This article was published by The McAlvany Intelligence Advisor on Monday, November 4, 2019:
Somehow Oklahoma City Democratic representative Jason Lowe didn’t get the
memo – or, if he did, he’s ignoring it: Oklahomans want full enjoyment of
their God-given rights guaranteed by the Second Amendment. Simply put,
those citizens want to make their own decisions on when to carry a firearm
for their own protection, and where. They don’t think they should have to
request permission from the government to exercise their rights.
In his first official act as Oklahoma’s new governor, Kevin Stitt signed a
“constitutional carry” bill into law earlier this year that had been
overwhelmingly approved by both the House (70-30) and the Senate (40-6).
The previous governor had vetoed a similar bill.
Lowe pushed back against Stitt’s approval of the bill. Working with Moms
Demand Freedom, a group that shares Lowe’s unhappiness over citizens
exercising those rights without government permission, Lowe tried to gin up
excitement and enthusiasm for a petition to let voters second-guess the
state’s elected officials’ decision on the matter of “constitutional
carry.” However, his petition failed to gather the minimum number of
signatures required to put it on the ballot.
So he tried a last-minute strategy: demanding a stay of the law by a local
judge. The judge ruled against Lowe. Lowe appealed. And the state’s Supreme
Court upheld the ruling.
Between 250 and 300 Oklahoma gun owners joined with Oklahoma’s Second
Amendment Association in celebrating the state’s newly-minted
“Constitutional Carry” law – carrying in public without government
permission – in front of the state capitol in Oklahoma City on Friday.
State Senator Nathan Dahm, the author of the bill that had previously been
vetoed by former Governor Mary Fallin, exulted:
It’s a great day and a historic day. Throughout this process we faced
committee chairmen who refused to hear a bill to restore our constitutional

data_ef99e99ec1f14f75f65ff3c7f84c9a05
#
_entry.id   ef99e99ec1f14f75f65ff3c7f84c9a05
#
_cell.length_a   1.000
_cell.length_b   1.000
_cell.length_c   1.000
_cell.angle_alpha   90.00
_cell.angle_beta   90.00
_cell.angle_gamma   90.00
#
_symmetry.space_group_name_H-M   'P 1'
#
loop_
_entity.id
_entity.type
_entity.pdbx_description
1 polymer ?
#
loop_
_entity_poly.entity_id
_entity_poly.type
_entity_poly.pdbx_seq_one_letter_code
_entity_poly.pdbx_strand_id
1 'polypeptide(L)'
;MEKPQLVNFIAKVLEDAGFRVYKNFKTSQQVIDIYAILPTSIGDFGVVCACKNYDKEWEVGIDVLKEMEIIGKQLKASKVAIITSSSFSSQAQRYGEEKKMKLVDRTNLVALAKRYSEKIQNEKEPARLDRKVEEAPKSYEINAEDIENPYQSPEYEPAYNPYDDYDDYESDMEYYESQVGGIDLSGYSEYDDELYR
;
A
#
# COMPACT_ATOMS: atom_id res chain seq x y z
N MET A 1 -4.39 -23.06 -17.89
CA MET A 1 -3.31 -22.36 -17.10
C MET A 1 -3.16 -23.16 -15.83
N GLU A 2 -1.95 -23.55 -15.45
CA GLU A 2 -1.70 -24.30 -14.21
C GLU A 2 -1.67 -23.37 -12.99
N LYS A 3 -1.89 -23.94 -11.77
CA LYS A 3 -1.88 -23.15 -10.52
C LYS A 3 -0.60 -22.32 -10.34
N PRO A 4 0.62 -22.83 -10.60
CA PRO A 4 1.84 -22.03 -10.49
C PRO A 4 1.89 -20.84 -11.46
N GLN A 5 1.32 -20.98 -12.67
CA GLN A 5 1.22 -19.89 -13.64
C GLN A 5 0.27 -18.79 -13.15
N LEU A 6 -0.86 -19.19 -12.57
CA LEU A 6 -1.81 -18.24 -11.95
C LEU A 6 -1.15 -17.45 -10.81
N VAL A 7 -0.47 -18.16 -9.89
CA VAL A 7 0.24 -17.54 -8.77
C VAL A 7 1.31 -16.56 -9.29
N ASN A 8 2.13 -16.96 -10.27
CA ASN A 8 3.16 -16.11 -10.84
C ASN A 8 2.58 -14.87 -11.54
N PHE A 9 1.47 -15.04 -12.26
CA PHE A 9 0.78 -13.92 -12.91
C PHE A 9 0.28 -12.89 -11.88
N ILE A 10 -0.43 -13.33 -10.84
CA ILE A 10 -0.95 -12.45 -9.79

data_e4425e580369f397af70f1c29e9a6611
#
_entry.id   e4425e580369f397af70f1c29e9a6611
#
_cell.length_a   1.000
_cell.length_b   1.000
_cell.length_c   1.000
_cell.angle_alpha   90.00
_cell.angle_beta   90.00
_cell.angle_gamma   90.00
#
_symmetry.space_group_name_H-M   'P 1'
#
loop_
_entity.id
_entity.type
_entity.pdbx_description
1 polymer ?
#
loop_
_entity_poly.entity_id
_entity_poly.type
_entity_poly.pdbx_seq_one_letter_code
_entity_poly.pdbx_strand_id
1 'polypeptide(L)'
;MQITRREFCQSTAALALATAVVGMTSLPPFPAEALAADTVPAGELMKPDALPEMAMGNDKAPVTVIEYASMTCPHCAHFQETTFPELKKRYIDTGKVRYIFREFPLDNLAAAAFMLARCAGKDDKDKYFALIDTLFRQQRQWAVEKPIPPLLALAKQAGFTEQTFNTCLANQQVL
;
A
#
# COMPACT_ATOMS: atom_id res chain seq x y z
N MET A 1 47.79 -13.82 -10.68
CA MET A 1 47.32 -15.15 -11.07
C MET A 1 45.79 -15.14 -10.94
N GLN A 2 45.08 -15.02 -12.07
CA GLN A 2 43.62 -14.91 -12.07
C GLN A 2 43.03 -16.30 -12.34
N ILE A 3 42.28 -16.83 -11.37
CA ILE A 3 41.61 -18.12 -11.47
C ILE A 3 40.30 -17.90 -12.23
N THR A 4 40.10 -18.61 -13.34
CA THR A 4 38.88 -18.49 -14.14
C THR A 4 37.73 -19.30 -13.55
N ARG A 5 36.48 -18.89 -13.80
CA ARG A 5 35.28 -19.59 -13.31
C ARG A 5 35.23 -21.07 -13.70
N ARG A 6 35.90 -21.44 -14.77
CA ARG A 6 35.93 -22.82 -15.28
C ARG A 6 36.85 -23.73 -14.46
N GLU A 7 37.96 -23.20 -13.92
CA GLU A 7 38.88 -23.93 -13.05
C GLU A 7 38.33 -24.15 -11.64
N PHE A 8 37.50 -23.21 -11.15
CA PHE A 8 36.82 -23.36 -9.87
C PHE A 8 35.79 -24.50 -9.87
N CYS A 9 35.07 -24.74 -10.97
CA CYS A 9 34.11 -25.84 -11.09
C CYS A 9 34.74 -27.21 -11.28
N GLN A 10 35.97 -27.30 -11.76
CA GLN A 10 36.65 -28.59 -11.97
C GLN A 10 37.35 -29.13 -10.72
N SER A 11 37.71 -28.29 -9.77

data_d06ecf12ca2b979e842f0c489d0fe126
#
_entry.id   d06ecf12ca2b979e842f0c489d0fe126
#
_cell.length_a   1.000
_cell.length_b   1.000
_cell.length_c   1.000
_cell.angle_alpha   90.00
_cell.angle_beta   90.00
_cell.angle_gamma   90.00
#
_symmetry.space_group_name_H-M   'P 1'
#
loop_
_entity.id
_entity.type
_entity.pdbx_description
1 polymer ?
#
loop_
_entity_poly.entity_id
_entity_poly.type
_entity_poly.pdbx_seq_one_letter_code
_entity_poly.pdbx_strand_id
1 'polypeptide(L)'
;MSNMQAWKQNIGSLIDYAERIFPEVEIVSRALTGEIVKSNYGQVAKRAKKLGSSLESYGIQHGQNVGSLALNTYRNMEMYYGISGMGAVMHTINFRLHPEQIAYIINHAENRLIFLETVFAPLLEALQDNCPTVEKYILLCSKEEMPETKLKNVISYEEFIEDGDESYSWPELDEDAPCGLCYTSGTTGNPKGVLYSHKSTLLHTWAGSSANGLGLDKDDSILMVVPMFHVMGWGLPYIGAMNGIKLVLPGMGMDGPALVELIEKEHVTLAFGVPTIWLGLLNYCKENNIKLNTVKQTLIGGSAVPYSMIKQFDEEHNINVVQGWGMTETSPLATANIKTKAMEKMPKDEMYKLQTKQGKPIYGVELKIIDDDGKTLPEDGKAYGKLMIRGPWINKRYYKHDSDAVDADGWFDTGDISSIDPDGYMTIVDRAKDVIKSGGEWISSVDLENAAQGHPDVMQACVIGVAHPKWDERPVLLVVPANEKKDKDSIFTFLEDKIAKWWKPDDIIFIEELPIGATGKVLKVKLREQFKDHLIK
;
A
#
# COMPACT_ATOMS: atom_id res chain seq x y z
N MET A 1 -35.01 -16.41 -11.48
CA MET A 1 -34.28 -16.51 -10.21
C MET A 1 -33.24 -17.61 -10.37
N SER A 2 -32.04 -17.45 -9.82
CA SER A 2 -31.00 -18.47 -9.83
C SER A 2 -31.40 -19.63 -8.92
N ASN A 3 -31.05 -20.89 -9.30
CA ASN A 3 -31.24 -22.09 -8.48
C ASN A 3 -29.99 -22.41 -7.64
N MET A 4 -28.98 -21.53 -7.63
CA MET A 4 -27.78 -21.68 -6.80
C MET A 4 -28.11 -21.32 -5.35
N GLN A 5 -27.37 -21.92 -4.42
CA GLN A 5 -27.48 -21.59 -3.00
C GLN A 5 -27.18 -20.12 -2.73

rights, or a Republican governor who broke her word, violated a campaign
promise and vetoed the right of law-abiding citizens to keep and bear
Today we celebrate being victorious.
Oklahoma joins 16 other states with similar “constitutional carry” or
“permitless carry” laws: Alaska, Arizona, Arkansas, Idaho, Kansas, Maine,
Mississippi, Missouri, North Dakota, South Dakota, Vermont, West Virginia,
Wyoming, New Hampshire, Montana, and Kentucky.
An outline of the state’s gun laws reveals just how free its citizens are
to exercise their Second Amendment rights:
Does the state require a permit to purchase a firearm? No
Does the state require firearms to be registered with the state? No
Is there an “assault weapon” law on the books in Oklahoma? No
Does the owner of a firearm need to be licensed? No
Does he need a concealed carry permit to carry? No
Does he need a permit to carry openly? No
Are background checks required for private, person-to-person sales? No
There are limits, however, indicating that there is still more work to be
done. While the state’s preemption law prohibits local municipalities from
enacting gun laws that are more restrictive than the state’s, open or
concealed carry is not allowed on college campuses. It remains illegal for
gun owners to carry into public sporting events or casinos, although they
are now free to carry at public parks and zoos. Property owners remain free
to prohibit carrying if they so choose. The law also bans anyone in the
state illegally or those convicted of certain crimes from enjoying the
benefits of the new law.
The new law extends to visitors to the state as well, said state Senator
Kim David: “We allow for people in other states to be able to carry in this
state without a permit. This bill simply allows law-abiding citizens who
wish to carry a weapon to be able to do that in our state without … a
With passage of the new law, Oklahoma will likely enjoy another benefit:
lower homicide rates. According to data from the FBI, Arizona – which
adopted “constitutional carry” in 2010 – saw its homicide rates decline
from 6.4 per 100,000 to 5.1 by 2018. Mississippi – which adopted a similar
law in 2016 – saw its homicide rates fall to the lowest numbers seen in
decades. Three of the four states with the lowest murder rates in 2018 are
“constitutional carry” states.